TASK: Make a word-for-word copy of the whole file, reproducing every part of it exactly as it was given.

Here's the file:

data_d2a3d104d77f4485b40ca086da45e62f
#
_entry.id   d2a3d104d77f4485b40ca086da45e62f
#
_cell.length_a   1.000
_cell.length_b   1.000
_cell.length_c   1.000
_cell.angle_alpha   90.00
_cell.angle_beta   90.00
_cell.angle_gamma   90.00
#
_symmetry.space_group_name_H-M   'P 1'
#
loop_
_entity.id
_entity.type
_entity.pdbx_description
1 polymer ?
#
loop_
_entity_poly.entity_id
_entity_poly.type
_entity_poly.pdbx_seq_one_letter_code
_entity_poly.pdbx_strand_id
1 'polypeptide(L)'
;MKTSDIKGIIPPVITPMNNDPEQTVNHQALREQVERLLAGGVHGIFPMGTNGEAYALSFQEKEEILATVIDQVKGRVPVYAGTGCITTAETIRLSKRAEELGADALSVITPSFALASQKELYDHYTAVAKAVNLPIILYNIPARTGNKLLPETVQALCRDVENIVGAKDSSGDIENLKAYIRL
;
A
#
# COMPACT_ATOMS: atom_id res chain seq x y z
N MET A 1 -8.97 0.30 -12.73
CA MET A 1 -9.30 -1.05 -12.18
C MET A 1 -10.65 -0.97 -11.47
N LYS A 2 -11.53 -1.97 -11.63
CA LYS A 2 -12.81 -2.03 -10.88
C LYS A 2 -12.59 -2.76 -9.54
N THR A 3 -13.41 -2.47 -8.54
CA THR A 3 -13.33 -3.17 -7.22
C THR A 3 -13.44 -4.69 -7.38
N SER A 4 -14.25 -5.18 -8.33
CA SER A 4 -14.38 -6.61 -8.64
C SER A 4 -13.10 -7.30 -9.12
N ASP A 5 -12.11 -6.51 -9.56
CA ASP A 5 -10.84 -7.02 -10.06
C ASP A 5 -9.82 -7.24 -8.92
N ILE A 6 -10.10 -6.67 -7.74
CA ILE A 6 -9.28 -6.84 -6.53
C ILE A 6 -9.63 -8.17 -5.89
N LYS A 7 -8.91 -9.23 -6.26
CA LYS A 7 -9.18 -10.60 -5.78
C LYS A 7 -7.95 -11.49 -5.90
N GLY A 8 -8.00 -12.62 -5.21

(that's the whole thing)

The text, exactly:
data_d2a3d104d77f4485b40ca086da45e62f
#
_entry.id   d2a3d104d77f4485b40ca086da45e62f
#
_cell.length_a   1.000
_cell.length_b   1.000
_cell.length_c   1.000
_cell.angle_alpha   90.00
_cell.angle_beta   90.00
_cell.angle_gamma   90.00
#
_symmetry.space_group_name_H-M   'P 1'
#
loop_
_entity.id
_entity.type
_entity.pdbx_description
1 polymer ?
#
loop_
_entity_poly.entity_id
_entity_poly.type
_entity_poly.pdbx_seq_one_letter_code
_entity_poly.pdbx_strand_id
1 'polypeptide(L)'
;MKTSDIKGIIPPVITPMNNDPEQTVNHQALREQVERLLAGGVHGIFPMGTNGEAYALSFQEKEEILATVIDQVKGRVPVYAGTGCITTAETIRLSKRAEELGADALSVITPSFALASQKELYDHYTAVAKAVNLPIILYNIPARTGNKLLPETVQALCRDVENIVGAKDSSGDIENLKAYIRL
;
A
#
# COMPACT_ATOMS: atom_id res chain seq x y z
N MET A 1 -8.97 0.30 -12.73
CA MET A 1 -9.30 -1.05 -12.18
C MET A 1 -10.65 -0.97 -11.47
N LYS A 2 -11.53 -1.97 -11.63
CA LYS A 2 -12.81 -2.03 -10.88
C LYS A 2 -12.59 -2.76 -9.54
N THR A 3 -13.41 -2.47 -8.54
CA THR A 3 -13.33 -3.17 -7.22
C THR A 3 -13.44 -4.69 -7.38
N SER A 4 -14.25 -5.18 -8.33
CA SER A 4 -14.38 -6.61 -8.64
C SER A 4 -13.10 -7.30 -9.12
N ASP A 5 -12.11 -6.51 -9.56
CA ASP A 5 -10.84 -7.02 -10.06
C ASP A 5 -9.82 -7.24 -8.92
N ILE A 6 -10.10 -6.67 -7.74
CA ILE A 6 -9.28 -6.84 -6.53
C ILE A 6 -9.63 -8.17 -5.89
N LYS A 7 -8.91 -9.23 -6.26
CA LYS A 7 -9.18 -10.60 -5.78
C LYS A 7 -7.95 -11.49 -5.90
N GLY A 8 -8.00 -12.62 -5.21